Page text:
Design of experiments are used in various fields such as the chemical formulation of new cosmetic products [MAT00], the creation of recipes in the food industry [SAB06] but also the optimisation of industrial processes such as brazing or welding [BID16].
One might wonder how experimental designs can be used for such varied applications. In fact, in all the examples cited, there is always a process-related objective to be achieved, for example: a cream that nourishes the skin without causing allergies, a pizza dough that crumbles and cooks in 10 minutes, a soldered connection that looks good and has the mechanical strength required for the application.
In all cases there are also variables, so-called factors, for example: the composition of the materials to be joined (copper, steel, aluminium, etc.) and their properties (melting temperature, thermal conductivity, etc.), the welding intensity, the pressure, etc.
The goals to be achieved can be as varied as our imagination. The factors may depend, among other things, on the process chosen to achieve the objective.
It should be noted that there are different methodologies for experimental design depending on the objective to be achieved [KAR04], examples are given below:
- I want to identify the influential factors of a new multi-parameter process → I will conduct a factor screening design of experiments
- I seek to quantify the factors and predict their influence → I will conduct a modeling design of experiments
- I seek to obtain the best operating conditions for my process → I will conduct an optimisation design of experiments
- I seek to take into account environmental factors, equipment wear etc. → I will conduct a robustness design of experiments
In this chapter, the experimental design approach is described for the specific case of resistance brazing process optimisation. It is therefore a question of modeling and optimizing my process.
At this stage, it is agreed that the operative and metallurgical weldability is demonstrated. The choice of the joining technique and the materials to be joined are not questioned during the experimental design.
The process of optimising my process is carried out in 7 steps described in figure 1.
This diagram immediately reminds us of the steps of a DMAIC:
The DOE is therefore not only an integral part of the DMAIC but also follows such a process.
1. Definition of the objectives
The definition of the objectives to be achieved is done by several people, for example: the project manager, the technical manager, the quality department etc...
It is a question of putting the approach into context by asking yourself several questions detailed below (the answers in blue correspond to the answers given for the concrete case).
- What is the context? industrialisation of a new interconnector
- Which product(s) are concerned? The interconnector and the stator
- How long does it take to complete the process optimisation? Expected completion before JPC for JPC with optimised processes
- Where is the design of experiments carried out? On the production line → provide slots on the line for testing
- Why carry out a design of experiments? To ensure that the solder joint between the interconnector and the stator is maintained during the life of the product (customer request)
2. Determining the study area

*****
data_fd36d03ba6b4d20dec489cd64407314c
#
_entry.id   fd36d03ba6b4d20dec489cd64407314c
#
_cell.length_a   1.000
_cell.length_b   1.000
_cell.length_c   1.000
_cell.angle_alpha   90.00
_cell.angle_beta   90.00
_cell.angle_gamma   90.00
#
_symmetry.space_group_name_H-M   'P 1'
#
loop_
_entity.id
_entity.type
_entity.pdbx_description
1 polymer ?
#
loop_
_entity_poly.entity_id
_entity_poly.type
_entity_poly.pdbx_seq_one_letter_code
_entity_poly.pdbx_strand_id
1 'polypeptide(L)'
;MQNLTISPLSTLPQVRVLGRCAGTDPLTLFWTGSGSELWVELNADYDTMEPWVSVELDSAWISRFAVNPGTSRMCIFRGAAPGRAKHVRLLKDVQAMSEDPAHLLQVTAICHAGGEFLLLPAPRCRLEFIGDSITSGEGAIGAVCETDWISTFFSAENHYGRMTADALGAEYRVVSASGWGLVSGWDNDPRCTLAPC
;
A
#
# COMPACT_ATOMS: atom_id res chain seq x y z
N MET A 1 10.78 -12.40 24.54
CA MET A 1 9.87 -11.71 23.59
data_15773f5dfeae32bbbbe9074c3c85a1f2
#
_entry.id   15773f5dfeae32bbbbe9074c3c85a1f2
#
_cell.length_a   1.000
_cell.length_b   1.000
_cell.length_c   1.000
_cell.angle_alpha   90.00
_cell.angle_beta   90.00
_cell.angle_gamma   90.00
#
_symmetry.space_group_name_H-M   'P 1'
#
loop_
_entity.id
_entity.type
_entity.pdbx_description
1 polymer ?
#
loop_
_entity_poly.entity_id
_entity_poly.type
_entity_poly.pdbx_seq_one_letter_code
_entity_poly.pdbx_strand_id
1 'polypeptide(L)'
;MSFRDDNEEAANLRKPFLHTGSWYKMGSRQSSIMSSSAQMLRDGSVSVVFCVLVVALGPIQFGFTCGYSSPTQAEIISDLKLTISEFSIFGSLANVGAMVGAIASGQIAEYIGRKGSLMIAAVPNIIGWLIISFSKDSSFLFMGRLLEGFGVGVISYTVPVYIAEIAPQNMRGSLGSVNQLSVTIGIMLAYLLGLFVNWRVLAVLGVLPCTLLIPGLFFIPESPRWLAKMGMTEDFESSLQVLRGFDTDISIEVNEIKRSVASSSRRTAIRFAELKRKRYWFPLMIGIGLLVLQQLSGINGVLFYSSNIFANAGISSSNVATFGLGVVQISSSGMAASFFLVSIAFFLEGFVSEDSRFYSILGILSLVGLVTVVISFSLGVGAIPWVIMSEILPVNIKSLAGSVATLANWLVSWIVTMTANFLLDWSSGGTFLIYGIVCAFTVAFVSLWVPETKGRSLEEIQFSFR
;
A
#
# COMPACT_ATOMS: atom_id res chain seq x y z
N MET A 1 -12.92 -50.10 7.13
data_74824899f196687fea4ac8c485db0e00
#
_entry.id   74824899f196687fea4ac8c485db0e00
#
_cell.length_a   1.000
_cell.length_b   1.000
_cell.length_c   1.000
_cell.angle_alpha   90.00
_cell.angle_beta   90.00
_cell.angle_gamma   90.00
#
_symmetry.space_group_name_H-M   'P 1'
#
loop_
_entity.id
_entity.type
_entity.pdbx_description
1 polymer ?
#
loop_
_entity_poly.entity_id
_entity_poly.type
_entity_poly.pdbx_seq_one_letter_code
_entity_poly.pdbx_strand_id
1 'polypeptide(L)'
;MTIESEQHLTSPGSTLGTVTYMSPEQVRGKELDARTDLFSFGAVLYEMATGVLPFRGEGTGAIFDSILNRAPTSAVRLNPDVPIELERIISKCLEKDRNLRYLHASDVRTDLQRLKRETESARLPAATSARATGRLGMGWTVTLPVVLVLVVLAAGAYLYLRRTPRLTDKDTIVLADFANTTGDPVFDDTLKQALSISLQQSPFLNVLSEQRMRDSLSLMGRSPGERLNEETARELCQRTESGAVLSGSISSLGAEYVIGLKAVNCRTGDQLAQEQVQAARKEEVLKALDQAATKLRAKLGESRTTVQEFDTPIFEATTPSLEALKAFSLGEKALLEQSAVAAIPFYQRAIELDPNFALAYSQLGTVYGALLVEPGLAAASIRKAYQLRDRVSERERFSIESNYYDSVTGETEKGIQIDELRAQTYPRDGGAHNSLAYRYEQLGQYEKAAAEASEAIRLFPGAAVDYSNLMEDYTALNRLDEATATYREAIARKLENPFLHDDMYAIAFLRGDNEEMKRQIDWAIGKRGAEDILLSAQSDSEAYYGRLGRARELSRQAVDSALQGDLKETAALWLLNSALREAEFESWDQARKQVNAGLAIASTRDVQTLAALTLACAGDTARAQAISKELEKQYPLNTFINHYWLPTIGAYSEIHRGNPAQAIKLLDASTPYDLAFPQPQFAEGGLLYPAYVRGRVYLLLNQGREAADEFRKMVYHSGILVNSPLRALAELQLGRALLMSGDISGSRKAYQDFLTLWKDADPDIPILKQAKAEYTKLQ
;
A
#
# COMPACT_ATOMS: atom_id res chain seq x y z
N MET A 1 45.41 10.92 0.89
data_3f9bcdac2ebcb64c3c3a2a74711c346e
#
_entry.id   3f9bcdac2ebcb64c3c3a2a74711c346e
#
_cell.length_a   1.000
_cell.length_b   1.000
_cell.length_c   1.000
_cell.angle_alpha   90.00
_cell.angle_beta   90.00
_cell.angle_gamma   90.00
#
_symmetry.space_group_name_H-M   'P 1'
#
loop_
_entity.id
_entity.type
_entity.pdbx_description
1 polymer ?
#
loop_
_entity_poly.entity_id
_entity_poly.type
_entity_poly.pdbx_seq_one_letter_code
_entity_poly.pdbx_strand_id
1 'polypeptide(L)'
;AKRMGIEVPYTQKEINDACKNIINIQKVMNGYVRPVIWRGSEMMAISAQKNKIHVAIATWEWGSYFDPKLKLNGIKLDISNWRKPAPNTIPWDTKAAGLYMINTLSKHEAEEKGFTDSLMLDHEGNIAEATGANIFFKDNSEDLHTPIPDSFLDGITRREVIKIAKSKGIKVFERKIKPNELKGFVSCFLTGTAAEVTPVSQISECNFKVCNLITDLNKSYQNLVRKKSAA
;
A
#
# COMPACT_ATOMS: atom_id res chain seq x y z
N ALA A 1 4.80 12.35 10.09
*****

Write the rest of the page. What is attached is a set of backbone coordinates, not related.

The first step is to make an exhaustive list of factors that can influence the quality of the process. It is recommended to classify them according to the Ishikawa diagram (Figure 2).
Next, it is necessary to determine which factors will become experimental factors by classifying them according to whether they are
- studied: variables in the experimental design
- controlled: variables fixed in the process parameters
- uncontrolled: variables that can change from one trial to another without control
- blocks: variables that can be sorted as differences from one day to the next
Table 1 shows the approach for the case of the resistance brazing process optimisation example.
Tableau 1 : Classification of factors
2.2. Area of study
The factors studied thus determine the space of the design of the experiment (Figure 3), but there are still elements missing to obtain the study domain (Figure 4).
In order to determine the study domain, the so-called high and low configurations of the design of the experiment must be known (Figure 5).
Sometimes experience is sufficient to know the high and low configurations of the experimental design domain, but it is usually necessary to carry out some tests to determine these bounds. In the case of the inter-connector and stator brazing, the configurations obtained are detailed in Table 2.
Table 2: Details of the high and low configurations of the design of the experiment
2.3. Answers to be optimized
At this stage, the answers have not yet been described, but they will determine the outcome of the process optimisation.
In the process, the question must be asked: What are we trying to achieve?
In the case of the example, the mechanical strength of the brazed assembly is one answer, but it is not the only one. In addition, there are visual criteria related to the indentation of the electrode, the wetting of the filler metal, or the non-degradation of the plastic overmoulding, for example.
For each answer, a success criterion must be determined. Table 3 shows the optimisation criteria for the soldering of the inter-connector.
Table 3: Optimisation criteria for resistance brazing
2.4. Choice of the experimental design model
In the context of the optimisation design of experiments, the choice of a test matrix based on the analysis of response surfaces is appropriate.
The name of response surface denotes the concern to visualise by a geometrical representation what is the response of a physical process to stimuli [DUP12]. The response studied, Y, results from the application of a transfer function that characterises the system with the input parameters (Figure 6).
Polynomial response surfaces are mainly used in mechanics [DUP12]. The polynomial quadratic model is a simple polynomial that describes the relationship between the factors under study and the responses. For a response Y (e.g. mechanical strength), the relationship with the factors (e.g. time: A, and intensity B) can be written according to [1.1].
With βx the coefficients of the response surface are determined by the least squares method from the experimental design. An illustration of the response surfaces is shown in Figure 7.
This type of model is suitable when the domain is well defined and allows the number of tests to be reduced.